The Victoria and Alfred Waterfront lies at the historic centre of Cape Town’s working harbour. It is South Africa’s most visited tourist destination, and offers everything from sophisticated shopping malls to arts and crafts markets, pubs, fine restaurants, theatres, live music and entertainment.
The harbour is named after Queen Victoria and her second son, Prince Alfred. It was Prince Alfred who commissioned the construction of this harbour in 1860.
The V&A Waterfront is a must see site in Cape Town. Situated between Robben Island and Table Mountain, the harbour offers scenic views of the ocean against a magnificent backdrop of mountains.
A Visitors Centre located on Market Square offers information on the Waterfront, Cape Town and the Western Cape. The V&A Waterfront is famous for its outstanding heritage buildings, retaining the charm of Victorian industrial architecture. You can also enjoy the unique experience of dining at a 19th century prison that is now a hotel, the Breakwater Lodge. The area has 38 designated national monuments that are worth visiting.
Another interesting sight at the V&A Waterfront is the old Victorian Gothic style Clock Tower. It is popular among visitors and has become an important focal point in the Waterfront’s recent urban design.
If sailors and ships fascinate you then head for the Time Ball Tower, situated next to the Dock House. Initially constructed in 1894, the Time Ball Tower was idle for 63 years once new technology replaced its use. It was then restored as a historical site in 1997. Right next to the Time Ball Tower is a 100-year-old Dragon Tree (dracaeno draco), one of the largest of its type in Cape Town. You could also visit the Maritime Museum that focuses on the history of shipping from prehistoric times to the present day.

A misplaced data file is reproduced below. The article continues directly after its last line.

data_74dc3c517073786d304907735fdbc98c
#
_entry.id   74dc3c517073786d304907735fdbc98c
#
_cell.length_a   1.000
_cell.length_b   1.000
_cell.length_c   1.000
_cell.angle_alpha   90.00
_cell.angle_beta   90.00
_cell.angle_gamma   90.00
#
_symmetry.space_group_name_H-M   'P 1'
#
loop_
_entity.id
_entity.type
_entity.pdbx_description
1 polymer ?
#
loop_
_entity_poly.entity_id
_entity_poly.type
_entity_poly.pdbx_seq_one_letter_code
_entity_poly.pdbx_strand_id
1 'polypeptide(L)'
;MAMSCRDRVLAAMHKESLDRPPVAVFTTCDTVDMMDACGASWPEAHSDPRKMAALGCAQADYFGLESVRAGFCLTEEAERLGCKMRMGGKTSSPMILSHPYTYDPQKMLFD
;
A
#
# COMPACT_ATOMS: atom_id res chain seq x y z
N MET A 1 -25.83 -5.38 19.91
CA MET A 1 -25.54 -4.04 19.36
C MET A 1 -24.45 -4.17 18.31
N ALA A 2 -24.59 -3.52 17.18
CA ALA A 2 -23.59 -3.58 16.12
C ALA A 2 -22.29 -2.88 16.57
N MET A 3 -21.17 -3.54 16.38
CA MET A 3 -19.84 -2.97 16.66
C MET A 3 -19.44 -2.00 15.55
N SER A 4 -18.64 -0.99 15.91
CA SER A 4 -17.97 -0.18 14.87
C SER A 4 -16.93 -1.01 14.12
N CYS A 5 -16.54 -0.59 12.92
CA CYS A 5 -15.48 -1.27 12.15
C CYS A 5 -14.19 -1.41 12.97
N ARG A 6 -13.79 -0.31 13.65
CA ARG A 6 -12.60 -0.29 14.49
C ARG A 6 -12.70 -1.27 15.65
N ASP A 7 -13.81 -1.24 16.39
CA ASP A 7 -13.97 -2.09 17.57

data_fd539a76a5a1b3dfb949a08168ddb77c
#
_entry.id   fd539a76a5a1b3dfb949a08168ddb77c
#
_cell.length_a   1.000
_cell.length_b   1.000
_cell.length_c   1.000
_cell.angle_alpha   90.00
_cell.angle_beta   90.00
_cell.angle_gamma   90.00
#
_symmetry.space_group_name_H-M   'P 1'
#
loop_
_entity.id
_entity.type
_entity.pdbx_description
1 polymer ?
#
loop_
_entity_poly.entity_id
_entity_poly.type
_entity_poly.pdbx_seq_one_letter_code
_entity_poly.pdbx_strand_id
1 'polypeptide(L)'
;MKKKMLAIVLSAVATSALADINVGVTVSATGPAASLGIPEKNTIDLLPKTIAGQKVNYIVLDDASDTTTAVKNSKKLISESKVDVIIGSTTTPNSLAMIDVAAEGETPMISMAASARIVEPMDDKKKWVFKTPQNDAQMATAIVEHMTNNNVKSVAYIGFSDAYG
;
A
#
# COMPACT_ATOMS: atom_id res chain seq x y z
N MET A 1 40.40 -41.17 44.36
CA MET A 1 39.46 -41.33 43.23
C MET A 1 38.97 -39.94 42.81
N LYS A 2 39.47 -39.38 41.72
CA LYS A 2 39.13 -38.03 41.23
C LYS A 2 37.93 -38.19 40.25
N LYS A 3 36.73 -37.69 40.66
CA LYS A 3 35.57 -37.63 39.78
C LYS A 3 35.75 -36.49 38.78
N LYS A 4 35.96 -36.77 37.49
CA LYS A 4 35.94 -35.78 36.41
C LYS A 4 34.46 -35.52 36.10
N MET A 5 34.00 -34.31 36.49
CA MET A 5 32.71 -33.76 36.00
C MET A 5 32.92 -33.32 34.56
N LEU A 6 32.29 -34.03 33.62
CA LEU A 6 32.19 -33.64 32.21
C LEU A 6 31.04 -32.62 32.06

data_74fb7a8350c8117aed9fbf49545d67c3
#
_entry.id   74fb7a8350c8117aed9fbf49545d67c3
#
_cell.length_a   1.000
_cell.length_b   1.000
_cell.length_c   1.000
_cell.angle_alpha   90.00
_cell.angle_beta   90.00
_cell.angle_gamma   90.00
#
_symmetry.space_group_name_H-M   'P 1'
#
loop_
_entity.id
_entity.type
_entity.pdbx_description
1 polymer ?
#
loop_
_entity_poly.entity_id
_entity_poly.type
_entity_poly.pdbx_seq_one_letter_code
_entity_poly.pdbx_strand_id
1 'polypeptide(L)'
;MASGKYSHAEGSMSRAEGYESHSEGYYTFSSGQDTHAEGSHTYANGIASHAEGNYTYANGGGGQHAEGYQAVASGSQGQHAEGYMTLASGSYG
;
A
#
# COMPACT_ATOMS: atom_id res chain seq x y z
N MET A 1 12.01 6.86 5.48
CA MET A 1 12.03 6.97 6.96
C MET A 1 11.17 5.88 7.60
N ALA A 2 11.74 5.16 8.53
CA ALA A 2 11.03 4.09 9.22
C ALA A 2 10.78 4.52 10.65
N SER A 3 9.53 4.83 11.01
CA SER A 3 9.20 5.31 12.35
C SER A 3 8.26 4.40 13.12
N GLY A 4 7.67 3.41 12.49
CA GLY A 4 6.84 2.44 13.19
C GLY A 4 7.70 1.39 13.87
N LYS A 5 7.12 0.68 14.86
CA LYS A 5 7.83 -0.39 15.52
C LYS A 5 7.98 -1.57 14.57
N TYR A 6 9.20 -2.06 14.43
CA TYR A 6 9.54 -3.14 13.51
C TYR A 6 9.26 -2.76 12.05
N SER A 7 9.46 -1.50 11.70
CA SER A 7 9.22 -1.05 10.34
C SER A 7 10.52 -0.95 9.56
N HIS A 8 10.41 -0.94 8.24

The V&A Waterfront is also home to the Nelson Mandela Gateway, from where you can take a boat trip to Robben Island, as well as the Two Oceans Aquarium and Chavonnes Battery museum. There was a prison at Robben Island in the 17th century that was mainly used to isolate political prisoners. People like Nelson Mandela and Kgalema Motlanthe (another South African President) were imprisoned here during the apartheid era.
Whilst at the V&A Waterfront, indulge in the unique experience of seal-watching: A colony of Cape fur seals have found an unusual breeding ground at such a crowded area and can be spotted easily at the seal landing in the Clock Tower Precinct.
The Two Oceans Aquarium is extremely popular among visitors of all ages and offers a fascinating encounter with the underwater world. Diving facilities are also offered at the Two Oceans Aquarium.
Located close to the V&A Waterfront is a myriad of museums and art galleries; the Castle of Good Hope is also a few minutes away.
Boat trips and yacht charters around the harbour and along the coast are always popular. Scenic Helicopter flights provide a breathtaking aerial view of the Waterfront. Luxury harbour cruises and water taxis also offer rides around the harbour. Speed boating is also popular at the V&A Waterfront.
If gems and precious stones fascinate you then a visit to the Scratch Patch and Mineral World is a must. Here you can buy gems of your choice. The options vary from Tiger’s Eye to Rose Quartz, Amethyst, Jasper, Agates and Crystals. You could also go on a Diamond tour or simply indulge in live music at Quay 4 Brasserie every weekend.
The Waterfront Amphitheatre offers live entertainment every Saturday and Sunday from 17:00 – 18:00. For Jazz lovers a trip to the Green Dolphin Restaurant and Jazz Bar is a must. You will also find numerous street performers across the precinct, adding to the life and ambience of the Waterfront.
The V&A Waterfront provides a variety of entertainment for the whole family and a trip to Cape Town is incomplete without experiencing all the culture and history of the V&A Waterfront.